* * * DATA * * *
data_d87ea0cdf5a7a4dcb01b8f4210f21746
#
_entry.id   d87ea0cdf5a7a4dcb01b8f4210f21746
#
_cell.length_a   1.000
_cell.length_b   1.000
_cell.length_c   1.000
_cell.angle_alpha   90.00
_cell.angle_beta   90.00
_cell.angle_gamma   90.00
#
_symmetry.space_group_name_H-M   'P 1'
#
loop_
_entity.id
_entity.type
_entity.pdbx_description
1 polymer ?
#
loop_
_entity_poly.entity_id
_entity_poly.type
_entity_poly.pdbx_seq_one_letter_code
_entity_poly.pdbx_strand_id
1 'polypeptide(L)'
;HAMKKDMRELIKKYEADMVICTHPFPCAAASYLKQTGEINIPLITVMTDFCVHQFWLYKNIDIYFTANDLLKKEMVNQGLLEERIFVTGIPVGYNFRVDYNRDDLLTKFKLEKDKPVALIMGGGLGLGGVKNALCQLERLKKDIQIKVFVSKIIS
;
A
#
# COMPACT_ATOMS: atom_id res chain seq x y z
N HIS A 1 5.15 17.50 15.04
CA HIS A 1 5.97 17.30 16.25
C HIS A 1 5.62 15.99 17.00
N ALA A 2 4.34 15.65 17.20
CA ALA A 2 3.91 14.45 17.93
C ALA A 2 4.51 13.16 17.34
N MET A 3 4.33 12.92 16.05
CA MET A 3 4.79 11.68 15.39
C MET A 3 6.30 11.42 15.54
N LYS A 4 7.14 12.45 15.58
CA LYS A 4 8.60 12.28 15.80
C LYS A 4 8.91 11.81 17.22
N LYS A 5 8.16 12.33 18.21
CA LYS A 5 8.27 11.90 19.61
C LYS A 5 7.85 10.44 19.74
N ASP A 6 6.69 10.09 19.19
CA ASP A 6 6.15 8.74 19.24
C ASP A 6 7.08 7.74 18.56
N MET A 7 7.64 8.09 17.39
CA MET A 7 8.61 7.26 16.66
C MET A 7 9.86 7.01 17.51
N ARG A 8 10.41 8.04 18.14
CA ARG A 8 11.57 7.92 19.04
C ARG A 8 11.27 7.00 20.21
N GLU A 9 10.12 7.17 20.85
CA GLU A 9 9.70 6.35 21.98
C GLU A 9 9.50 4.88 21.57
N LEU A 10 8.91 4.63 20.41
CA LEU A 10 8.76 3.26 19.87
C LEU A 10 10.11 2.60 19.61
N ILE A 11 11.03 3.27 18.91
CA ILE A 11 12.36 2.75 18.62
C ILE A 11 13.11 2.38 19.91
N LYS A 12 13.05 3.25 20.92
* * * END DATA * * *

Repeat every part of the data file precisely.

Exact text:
data_d87ea0cdf5a7a4dcb01b8f4210f21746
#
_entry.id   d87ea0cdf5a7a4dcb01b8f4210f21746
#
_cell.length_a   1.000
_cell.length_b   1.000
_cell.length_c   1.000
_cell.angle_alpha   90.00
_cell.angle_beta   90.00
_cell.angle_gamma   90.00
#
_symmetry.space_group_name_H-M   'P 1'
#
loop_
_entity.id
_entity.type
_entity.pdbx_description
1 polymer ?
#
loop_
_entity_poly.entity_id
_entity_poly.type
_entity_poly.pdbx_seq_one_letter_code
_entity_poly.pdbx_strand_id
1 'polypeptide(L)'
;HAMKKDMRELIKKYEADMVICTHPFPCAAASYLKQTGEINIPLITVMTDFCVHQFWLYKNIDIYFTANDLLKKEMVNQGLLEERIFVTGIPVGYNFRVDYNRDDLLTKFKLEKDKPVALIMGGGLGLGGVKNALCQLERLKKDIQIKVFVSKIIS
;
A
#
# COMPACT_ATOMS: atom_id res chain seq x y z
N HIS A 1 5.15 17.50 15.04
CA HIS A 1 5.97 17.30 16.25
C HIS A 1 5.62 15.99 17.00
N ALA A 2 4.34 15.65 17.20
CA ALA A 2 3.91 14.45 17.93
C ALA A 2 4.51 13.16 17.34
N MET A 3 4.33 12.92 16.05
CA MET A 3 4.79 11.68 15.39
C MET A 3 6.30 11.42 15.54
N LYS A 4 7.14 12.45 15.58
CA LYS A 4 8.60 12.28 15.80
C LYS A 4 8.91 11.81 17.22
N LYS A 5 8.16 12.33 18.21
CA LYS A 5 8.27 11.90 19.61
C LYS A 5 7.85 10.44 19.74
N ASP A 6 6.69 10.09 19.19
CA ASP A 6 6.15 8.74 19.24
C ASP A 6 7.08 7.74 18.56
N MET A 7 7.64 8.09 17.39
CA MET A 7 8.61 7.26 16.66
C MET A 7 9.86 7.01 17.51
N ARG A 8 10.41 8.04 18.14
CA ARG A 8 11.57 7.92 19.04
C ARG A 8 11.27 7.00 20.21
N GLU A 9 10.12 7.17 20.85
CA GLU A 9 9.70 6.35 21.98
C GLU A 9 9.50 4.88 21.57
N LEU A 10 8.91 4.63 20.41
CA LEU A 10 8.76 3.26 19.87
C LEU A 10 10.11 2.60 19.61
N ILE A 11 11.03 3.27 18.91
CA ILE A 11 12.36 2.75 18.62
C ILE A 11 13.11 2.38 19.91
N LYS A 12 13.05 3.25 20.92